Many factors currently impact the building industry, but seldom is sustainability and self sufficiency at the top of the pyramid. The Howgate Close project flips this precedent on its head by providing a new style of communal living. In this case study, we will examine what the project means for our future, and how EWI Pro products contributed to the delivery of a fossil fuel free community.
When examining the ideal staging ground for the project, the small parish of Eakring in the Newark and Sherwood district of Nottinghamshire stood out. Eakring has a storied past when it comes to oil extraction. Eakring operated one of Britain’s largest inland oil fields throughout its 27 year operative history. The memory of the past is immortalised with 6 restored ‘donkeys’ littering the Eakring area.
The civil parish is firmly on its way to decarbonisation; three wind turbines have been erected, a 12mW solar farm has been built, and over 250mW of roof mounted photovoltaics are installed. A crucial issue with becoming self-sufficient when considering energy supply is the current extortionate costs of energy storage.
The architects behind the project are the renowned autonomous living experts, Professors Brenda and Robert Vale. Their Hockerton Housing Project has now been in operation for 24 years, and adheres to the mission statement:
“The Hockerton Housing Project is the UK’s first earth-sheltered self-sufficient ecological housing development. The residents of the five houses generate their own clean energy, harvest their own water and recycle waste materials, causing no pollution or CO2 emissions. The houses are still amongst the most energy efficient purpose-built dwellings in Europe.”
The brains trust behind the project also include Dr Jerry Harrall who specialises exclusively in architectural design for fossil-fuel-free designs fit for a post-hydrocarbon era. Despite the experience that was behind this project, gaining planning permission was taxing. Eco project designs must display something particularly innovative to sway the determining council to supply planning and building permission.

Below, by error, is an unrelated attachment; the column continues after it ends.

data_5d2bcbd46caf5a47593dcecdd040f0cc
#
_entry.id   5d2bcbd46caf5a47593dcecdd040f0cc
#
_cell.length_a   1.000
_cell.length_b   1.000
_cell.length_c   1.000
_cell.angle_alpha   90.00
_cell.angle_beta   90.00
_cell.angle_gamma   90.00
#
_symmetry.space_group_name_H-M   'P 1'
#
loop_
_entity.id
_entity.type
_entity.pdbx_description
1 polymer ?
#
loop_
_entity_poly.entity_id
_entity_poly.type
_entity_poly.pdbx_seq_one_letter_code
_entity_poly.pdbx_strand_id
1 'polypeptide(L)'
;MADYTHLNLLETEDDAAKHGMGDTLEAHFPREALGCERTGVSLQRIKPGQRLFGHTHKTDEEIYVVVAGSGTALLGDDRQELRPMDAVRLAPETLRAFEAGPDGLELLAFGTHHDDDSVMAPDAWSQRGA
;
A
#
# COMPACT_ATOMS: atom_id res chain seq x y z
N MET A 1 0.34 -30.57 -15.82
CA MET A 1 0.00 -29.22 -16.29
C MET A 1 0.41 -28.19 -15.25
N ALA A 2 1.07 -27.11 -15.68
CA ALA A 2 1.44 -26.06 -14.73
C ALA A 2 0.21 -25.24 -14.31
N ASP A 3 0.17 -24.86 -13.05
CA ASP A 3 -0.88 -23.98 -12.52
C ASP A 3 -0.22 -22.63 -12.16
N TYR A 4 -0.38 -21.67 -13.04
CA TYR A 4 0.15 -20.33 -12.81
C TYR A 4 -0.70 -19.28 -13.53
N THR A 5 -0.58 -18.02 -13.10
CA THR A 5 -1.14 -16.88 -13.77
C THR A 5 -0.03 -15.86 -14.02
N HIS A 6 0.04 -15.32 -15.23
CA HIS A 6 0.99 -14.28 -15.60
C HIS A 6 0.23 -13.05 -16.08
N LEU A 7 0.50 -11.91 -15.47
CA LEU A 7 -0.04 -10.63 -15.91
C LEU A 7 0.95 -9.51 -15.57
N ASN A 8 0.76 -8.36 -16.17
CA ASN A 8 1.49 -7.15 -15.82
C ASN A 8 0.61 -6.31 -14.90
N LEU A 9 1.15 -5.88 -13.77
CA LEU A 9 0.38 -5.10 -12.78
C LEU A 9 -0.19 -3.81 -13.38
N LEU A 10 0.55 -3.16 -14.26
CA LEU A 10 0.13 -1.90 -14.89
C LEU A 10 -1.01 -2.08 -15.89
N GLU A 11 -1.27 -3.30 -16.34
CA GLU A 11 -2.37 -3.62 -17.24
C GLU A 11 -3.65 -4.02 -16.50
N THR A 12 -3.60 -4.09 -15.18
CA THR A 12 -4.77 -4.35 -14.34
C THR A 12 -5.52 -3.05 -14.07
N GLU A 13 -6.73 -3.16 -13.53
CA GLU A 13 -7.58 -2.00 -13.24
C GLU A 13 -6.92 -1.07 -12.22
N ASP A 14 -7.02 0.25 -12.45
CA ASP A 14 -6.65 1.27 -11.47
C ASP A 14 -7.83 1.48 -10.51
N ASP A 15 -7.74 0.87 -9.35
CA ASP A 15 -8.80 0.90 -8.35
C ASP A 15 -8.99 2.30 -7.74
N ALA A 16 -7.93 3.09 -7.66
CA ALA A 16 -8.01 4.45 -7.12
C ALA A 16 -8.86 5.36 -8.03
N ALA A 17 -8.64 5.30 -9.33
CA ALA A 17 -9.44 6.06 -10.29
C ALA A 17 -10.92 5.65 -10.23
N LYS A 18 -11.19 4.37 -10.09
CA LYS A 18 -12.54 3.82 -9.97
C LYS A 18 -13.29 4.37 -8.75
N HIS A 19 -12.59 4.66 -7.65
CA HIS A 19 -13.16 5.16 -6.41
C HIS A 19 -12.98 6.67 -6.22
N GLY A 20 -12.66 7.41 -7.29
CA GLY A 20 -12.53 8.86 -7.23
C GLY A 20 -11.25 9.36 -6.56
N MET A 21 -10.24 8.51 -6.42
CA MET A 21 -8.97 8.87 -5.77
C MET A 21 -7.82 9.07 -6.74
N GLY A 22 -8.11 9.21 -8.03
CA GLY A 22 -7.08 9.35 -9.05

The four principles of passive solar design
At its core, the Howgate Close project puts sound scientific ideals into practice. Passive solar design relies on utilising the climate, the building’s location, and materials to minimise energy usage, summarised in the following four principles:
- Southerly building orientation – optimising solar gains for heating, lighting and ventilation
- Selective glazing locations – maximising glazing on the south elevation for solar gains, reducing glazing to the north, east and west to reduce heat loss
- High thermal mass structure – using dense building materials to act as a large storage radiator, stabilising internal air temperatures
- Super-insulation envelope – which reduces the rate of heat loss from the buildings while increasing their capacity for retaining stored heat.
The principles themselves are millennia old, and well practised throughout history. Our ancestors often occupied southern facing caves to ensure the maximum thermal comfort. With these principles in mind, Howgate Close delivers spectacularly. Based on the fossil fuel free operation, and renewable energy provisions, the 9 house settlement currently has the theoretical capabilities to supply another settlement of the same size with the required energy. The energy provisions include 60KW of roof mounted photovoltaic cells. A truly remarkable renewable energy achievement.
EWI Pro contribution